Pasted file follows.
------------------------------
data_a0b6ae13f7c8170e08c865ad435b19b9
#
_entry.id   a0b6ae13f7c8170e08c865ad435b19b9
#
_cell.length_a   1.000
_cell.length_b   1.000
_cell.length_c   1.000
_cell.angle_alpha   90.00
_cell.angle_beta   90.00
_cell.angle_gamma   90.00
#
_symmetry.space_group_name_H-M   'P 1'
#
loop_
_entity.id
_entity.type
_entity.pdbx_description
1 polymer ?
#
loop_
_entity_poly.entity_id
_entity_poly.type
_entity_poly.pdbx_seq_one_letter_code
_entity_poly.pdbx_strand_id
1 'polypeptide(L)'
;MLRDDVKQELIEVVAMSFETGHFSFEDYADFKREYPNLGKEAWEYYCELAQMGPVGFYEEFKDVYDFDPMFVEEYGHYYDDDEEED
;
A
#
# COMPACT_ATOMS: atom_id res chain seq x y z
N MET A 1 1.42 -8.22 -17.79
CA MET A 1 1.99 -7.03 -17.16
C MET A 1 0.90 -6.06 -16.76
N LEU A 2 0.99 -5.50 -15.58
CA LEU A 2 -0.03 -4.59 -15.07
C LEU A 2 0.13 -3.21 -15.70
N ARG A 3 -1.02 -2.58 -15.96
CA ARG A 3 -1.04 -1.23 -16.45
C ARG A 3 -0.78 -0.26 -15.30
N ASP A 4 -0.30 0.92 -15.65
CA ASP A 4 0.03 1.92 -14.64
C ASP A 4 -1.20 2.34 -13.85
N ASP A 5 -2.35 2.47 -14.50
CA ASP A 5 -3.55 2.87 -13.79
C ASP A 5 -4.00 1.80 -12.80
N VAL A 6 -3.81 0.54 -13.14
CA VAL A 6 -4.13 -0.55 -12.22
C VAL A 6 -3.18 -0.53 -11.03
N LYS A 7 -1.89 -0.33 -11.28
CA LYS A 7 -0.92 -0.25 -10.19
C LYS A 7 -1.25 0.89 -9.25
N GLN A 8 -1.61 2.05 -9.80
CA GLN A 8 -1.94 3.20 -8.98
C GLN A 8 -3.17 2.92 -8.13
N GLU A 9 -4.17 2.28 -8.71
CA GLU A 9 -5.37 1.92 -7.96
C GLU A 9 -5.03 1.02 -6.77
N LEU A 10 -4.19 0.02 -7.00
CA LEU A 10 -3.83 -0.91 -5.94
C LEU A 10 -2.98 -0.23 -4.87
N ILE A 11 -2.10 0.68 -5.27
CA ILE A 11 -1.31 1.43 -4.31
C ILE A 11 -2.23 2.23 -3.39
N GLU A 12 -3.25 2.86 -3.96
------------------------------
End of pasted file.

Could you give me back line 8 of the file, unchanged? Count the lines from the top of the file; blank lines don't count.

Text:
_cell.angle_alpha   90.00